on business from the General Synod at York University, Saturday 10 July 2010
Saturday 10th July 2010
The Archbishop of York spoke about economic matters and in particular that economic recovery must never be seen as a goal in itself but simply as a means to a goal. Likewise whilst the profit motive is alright, it must not be the dominant motive.
The Archbishop cited the decline of ICI which had changed its objectives from being partly focussed on community to being predominantly focussed on gain for its shareholders. He spoke positively about the community focus and concerns of men like Cadbury, Fry and Rowntree. Recovery, when it comes, must be a means of improving human value.
Clive Mansell introduced the debate on the Revision Committee report. There will be a vote against this because the Revision Committee has reduced the provision that had been in previous stages of the legislation. As Chris Sugden pointed out the Synod has previously voted for Transferred Episcopal Authority but the Revision Committee, despite initially deciding to pursue this, was unable to agree on the details and so ended up rejecting it. A number of traditional Anglo-Catholics have warned that as it stands the draft legislation will be entirely inadequate and leave them with no option but to leave. For classical evangelicals the provision is likewise inadequate, it ignores the real issue of oversight and jurisdiction. What is becoming apparent is that many Synod members are prepared to press ahead without proper provision because they are so convinced that they are right. What is extraordinary is the way that many of them talk as though the Church for 2,000 years has been inferior, enshrining prejudice and clearly spiritually feeble.
The Revision Committee debate ended earlier than expected just before noon. The take note motion was passed albeit with a number of people voting against.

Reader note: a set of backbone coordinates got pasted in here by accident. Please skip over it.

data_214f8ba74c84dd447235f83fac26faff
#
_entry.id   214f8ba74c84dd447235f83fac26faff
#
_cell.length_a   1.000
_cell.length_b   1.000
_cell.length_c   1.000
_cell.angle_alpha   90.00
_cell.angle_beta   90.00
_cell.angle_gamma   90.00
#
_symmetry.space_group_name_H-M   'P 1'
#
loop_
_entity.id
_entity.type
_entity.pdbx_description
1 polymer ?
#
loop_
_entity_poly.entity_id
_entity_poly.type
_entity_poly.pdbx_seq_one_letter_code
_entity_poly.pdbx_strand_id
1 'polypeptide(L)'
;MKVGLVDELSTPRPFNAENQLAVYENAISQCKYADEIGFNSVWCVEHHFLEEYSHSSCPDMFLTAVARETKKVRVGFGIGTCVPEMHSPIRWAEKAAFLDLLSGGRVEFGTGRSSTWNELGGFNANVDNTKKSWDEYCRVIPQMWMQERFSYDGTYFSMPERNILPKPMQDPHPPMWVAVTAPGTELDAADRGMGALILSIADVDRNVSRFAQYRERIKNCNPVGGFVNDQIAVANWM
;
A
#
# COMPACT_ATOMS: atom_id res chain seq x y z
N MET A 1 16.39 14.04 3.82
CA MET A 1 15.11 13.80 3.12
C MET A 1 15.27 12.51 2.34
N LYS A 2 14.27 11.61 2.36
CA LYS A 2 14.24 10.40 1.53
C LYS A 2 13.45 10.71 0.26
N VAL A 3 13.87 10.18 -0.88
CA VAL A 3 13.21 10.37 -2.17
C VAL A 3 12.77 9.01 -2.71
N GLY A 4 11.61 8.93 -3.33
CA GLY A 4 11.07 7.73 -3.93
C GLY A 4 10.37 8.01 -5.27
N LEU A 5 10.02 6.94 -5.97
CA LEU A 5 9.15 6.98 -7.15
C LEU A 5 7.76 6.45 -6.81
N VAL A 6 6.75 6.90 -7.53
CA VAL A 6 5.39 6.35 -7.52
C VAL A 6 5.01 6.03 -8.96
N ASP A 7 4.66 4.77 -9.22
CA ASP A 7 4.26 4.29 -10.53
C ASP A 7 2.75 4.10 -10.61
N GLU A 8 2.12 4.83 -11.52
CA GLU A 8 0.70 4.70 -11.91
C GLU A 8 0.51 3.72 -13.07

Women Bishops - Draft Legislation
The debate on the draft legislation began. The Bishop of Manchester introduced this by explaining that the Steering Committee (who were all chosen because they are in favour of the legislation) will resist all major amendments to the legislation but will accept some minor amendments.
If approved this legislation will pass to Dioceses before returning to General Synod in 2012 for a Final Approval debate which will then require a 2/3rd majority in each of the houses of Bishops, Clergy and Laity. If significantly amended the legislation may have to go back to the Revision Committee for further work.
Clause 1 – makes provision for the consecration of women Bishops.
There was no debate on Clause 1, it was passed although with a significant number voting against.
Clause 2 – This is the first clause making provision for those who are opposed.
Item 512 – Simon Killwick and Simon Tillotson both submitted amendments which would create separate Dioceses. Parishes would vote by provision in the Measure to become part of these. There is a certain clarity to this, it is readily understood and it is real provision unlike what is in the existing draft measure.
After substantial debate the amendment was lost with 134 votes in favour, 258 against and 8 abstentions.